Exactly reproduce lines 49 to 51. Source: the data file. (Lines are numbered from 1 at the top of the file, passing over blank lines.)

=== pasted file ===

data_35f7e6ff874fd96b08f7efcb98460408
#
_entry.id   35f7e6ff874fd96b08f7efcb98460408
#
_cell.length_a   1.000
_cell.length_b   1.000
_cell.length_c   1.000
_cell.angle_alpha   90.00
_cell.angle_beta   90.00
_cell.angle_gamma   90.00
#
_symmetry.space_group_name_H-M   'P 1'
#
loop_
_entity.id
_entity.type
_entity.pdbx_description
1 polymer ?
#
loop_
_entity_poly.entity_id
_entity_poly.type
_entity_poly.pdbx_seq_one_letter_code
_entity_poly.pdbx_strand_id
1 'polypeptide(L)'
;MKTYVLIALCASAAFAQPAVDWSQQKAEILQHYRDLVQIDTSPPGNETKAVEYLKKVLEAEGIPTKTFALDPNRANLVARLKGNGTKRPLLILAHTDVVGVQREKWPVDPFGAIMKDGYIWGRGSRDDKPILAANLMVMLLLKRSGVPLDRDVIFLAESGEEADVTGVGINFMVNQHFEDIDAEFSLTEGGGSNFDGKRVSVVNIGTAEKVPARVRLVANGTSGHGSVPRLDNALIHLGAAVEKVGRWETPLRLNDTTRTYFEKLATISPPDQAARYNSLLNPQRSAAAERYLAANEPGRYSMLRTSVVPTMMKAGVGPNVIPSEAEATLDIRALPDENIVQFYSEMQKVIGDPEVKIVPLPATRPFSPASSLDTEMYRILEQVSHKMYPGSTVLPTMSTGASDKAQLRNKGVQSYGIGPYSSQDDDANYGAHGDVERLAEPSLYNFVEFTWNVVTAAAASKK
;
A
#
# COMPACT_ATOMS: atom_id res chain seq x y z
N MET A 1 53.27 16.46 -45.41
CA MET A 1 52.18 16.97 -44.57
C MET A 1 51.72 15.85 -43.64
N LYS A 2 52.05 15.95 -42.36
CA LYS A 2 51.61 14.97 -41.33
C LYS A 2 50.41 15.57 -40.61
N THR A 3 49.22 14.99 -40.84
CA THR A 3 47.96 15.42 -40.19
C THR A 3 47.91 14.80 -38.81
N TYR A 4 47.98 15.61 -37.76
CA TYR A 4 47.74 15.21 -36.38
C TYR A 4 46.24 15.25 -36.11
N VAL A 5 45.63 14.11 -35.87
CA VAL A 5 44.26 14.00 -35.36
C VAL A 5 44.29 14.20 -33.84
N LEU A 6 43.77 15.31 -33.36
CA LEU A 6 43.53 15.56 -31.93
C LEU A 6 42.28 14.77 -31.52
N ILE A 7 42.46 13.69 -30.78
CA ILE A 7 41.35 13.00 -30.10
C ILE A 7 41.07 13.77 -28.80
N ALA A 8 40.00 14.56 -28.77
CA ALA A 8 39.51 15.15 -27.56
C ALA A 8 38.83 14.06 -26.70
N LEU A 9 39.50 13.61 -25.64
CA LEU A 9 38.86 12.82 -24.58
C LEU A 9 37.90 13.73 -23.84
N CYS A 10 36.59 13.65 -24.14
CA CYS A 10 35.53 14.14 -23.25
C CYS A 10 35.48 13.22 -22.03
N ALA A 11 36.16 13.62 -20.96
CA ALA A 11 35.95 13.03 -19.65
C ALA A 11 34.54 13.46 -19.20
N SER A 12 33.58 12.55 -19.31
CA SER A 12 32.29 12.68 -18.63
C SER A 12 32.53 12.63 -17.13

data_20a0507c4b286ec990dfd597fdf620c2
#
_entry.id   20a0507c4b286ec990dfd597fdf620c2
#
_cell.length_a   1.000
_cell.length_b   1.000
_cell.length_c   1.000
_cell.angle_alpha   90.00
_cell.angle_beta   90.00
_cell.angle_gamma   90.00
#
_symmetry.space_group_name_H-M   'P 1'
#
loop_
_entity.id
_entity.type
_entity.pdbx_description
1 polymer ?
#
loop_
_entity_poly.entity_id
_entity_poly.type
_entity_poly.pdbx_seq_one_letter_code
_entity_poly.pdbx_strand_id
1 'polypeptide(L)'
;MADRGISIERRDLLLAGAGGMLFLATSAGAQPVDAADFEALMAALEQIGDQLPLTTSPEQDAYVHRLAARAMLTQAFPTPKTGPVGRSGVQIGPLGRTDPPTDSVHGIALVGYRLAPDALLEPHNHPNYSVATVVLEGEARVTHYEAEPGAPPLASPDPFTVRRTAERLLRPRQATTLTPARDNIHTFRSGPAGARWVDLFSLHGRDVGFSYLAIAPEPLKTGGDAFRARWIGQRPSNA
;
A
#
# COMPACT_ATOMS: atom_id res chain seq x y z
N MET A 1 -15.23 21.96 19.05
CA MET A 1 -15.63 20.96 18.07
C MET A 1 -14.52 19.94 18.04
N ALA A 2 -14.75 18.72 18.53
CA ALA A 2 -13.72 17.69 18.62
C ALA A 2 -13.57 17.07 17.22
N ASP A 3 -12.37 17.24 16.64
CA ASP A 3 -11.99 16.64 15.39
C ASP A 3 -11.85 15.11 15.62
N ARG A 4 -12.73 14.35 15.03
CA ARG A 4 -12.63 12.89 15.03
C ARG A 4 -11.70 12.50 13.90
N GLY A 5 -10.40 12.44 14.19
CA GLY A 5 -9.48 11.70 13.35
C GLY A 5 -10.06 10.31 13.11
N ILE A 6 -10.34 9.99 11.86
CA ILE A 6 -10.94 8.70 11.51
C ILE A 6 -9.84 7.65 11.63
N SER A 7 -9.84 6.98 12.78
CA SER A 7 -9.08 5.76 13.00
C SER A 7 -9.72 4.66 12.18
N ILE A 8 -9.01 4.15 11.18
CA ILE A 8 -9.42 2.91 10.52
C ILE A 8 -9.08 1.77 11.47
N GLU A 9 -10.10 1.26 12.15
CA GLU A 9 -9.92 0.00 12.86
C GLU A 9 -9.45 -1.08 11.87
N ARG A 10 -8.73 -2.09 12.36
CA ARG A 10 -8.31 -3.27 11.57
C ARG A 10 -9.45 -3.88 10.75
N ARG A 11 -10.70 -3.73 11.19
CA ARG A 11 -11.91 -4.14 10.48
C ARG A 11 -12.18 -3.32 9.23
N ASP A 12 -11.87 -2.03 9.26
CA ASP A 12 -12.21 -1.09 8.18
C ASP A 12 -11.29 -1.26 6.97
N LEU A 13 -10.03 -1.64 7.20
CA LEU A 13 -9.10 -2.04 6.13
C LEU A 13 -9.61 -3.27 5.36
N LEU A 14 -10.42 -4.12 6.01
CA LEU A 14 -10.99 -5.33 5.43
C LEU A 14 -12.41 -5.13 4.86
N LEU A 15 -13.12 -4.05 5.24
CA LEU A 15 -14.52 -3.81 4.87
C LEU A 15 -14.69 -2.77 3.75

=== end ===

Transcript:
N ILE A 7 42.46 13.69 -30.78
CA ILE A 7 41.35 13.00 -30.10
C ILE A 7 41.07 13.77 -28.80